Source: @jesuitdallas Instagram

On the weekend of September 7th, Dr. McFarland, a debate coach and teacher at Jesuit, received the Grapevine Debate Classic Coach of the Year Award. Given annually, the award recognizes coach-educators nationwide that demonstrate a commitment to education and debate. At the tournament awards ceremony, Jane Boyd, the 31 year debate coach at Grapevine, recognized Dr. McFarland for her commitment and service to the greater debate community, her competitive coaching successes, and for her being “an amazing role model for women debaters and coaches nationwide,” highlighting her work with the Dallas Urban Debate League and her tenure as President of the National Debate Coaches Association were highlighted.

I was able to ask her a couple of questions and some others about their opinion on her and her impact at Jesuit and the debate community.

What’s your background and how did you get to Jesuit?

I had migrated to Texas for college and while I was in college, Mr. Lingel, who I was already engaged to, took a job at Jesuit, ostensibly for the two years while I was finishing college. In fact, he likes to joke that they almost didn’t hire him because he wouldn’t be around very long and/or he wouldn’t be able to control his classes. I’ve been coaching for Jesuit since I was 19. After I had completed my course work at UT for my Ph.D., an opportunity came to teach at Jesuit full time so, rather than stay in Austin to TA while working on my dissertation, I took the job at Jesuit. So a two-year job for Mr. Lingel has turned into a family affair, now 25+ years on.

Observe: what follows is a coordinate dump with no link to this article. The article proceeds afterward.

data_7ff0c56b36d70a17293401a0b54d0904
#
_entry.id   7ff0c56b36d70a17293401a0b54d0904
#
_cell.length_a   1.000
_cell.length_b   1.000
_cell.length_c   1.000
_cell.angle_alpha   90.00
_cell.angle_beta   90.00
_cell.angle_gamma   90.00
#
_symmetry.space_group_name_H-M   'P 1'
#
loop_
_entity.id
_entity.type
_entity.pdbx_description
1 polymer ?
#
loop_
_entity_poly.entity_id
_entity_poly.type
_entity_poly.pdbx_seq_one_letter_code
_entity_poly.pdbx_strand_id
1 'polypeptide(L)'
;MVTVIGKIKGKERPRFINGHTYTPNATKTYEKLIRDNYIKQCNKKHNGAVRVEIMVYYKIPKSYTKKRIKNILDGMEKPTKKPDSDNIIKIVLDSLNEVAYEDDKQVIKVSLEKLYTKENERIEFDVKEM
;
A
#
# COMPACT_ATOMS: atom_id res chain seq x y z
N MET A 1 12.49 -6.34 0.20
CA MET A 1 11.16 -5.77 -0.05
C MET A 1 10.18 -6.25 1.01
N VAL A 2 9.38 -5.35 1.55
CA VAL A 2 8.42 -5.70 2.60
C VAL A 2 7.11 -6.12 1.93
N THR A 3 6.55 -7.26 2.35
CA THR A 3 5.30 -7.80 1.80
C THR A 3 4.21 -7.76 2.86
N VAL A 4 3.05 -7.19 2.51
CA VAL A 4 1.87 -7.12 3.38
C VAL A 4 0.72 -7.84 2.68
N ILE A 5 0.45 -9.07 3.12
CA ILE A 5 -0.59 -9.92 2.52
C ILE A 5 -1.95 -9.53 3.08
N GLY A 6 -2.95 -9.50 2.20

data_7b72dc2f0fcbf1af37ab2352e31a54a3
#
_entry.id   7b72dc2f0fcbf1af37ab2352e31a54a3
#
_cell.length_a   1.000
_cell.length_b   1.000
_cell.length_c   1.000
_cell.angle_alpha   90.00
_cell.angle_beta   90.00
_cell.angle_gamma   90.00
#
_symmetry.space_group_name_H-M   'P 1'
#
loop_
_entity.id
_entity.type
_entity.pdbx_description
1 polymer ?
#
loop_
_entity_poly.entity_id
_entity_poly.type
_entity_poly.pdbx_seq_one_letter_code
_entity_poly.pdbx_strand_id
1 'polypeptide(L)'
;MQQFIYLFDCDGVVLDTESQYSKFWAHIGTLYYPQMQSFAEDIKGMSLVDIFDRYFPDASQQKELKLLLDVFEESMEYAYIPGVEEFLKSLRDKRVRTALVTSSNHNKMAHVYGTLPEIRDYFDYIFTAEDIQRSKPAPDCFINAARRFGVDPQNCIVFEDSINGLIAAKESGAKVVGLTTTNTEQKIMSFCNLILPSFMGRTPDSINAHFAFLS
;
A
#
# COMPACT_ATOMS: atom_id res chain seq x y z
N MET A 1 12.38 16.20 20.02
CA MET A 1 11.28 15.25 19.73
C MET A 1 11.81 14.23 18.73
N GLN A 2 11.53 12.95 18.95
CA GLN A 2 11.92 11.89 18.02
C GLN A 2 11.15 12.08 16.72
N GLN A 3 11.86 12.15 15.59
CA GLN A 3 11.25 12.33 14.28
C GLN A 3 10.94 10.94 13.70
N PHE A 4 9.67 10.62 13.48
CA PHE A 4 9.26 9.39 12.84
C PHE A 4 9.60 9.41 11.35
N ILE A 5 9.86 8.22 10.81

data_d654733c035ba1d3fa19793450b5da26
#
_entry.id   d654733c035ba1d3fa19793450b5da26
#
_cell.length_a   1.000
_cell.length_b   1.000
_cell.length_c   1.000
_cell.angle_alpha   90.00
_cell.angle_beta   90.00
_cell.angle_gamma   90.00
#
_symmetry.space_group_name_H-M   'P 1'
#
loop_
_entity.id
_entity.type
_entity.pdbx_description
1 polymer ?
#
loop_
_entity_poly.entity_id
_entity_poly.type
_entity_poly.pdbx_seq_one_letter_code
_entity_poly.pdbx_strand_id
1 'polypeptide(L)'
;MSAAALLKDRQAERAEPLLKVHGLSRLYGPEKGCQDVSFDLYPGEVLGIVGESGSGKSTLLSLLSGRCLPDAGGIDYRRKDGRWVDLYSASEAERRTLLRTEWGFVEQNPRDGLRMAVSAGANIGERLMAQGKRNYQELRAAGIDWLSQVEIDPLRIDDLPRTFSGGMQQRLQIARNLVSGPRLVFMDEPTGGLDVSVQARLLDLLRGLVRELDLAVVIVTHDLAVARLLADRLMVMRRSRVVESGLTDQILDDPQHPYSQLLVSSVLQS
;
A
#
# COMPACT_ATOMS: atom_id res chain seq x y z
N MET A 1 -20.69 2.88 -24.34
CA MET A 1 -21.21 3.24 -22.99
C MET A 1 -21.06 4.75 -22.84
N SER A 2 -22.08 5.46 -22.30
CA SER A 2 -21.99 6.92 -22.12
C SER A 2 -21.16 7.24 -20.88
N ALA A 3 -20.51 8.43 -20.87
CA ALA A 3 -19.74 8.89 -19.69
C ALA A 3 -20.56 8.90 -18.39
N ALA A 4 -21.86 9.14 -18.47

What have been your goals as a teacher?

Although I am a politics junkie, I don’t expect other people to be; however, I do think it’s important for people to be aware of how government and politics work so that they can make an informed decision about whether they will vote or not. In addition to content, I hope that students get some time management skills out of my classes, learn to have discussions about difficult issues, and even if they don’t change their minds, to be willing to listen to the other side.

How has debate coaching and teaching impacted your life?

Debate, and now debate coaching, provided me opportunities and experiences I would not have otherwise had. It helped me to go to college on a debate scholarship. It meant I met my significant other. Debate inspired nearly every academic interest I have had in my life since I started debate. Debate coaching has led to some of the most significant relationships in my life through the relationships I formed coaching Jesuit debaters. The impact really can’t be quantified.

I stay in debate because every day I learn something about arguments, the topic, or people. I am hopeful that most debaters who come through our program have fun, learn how to be a part of a collective working for a common goal, and demonstrate to the rest of the debate community the value of hard work and having argument and ethical standards.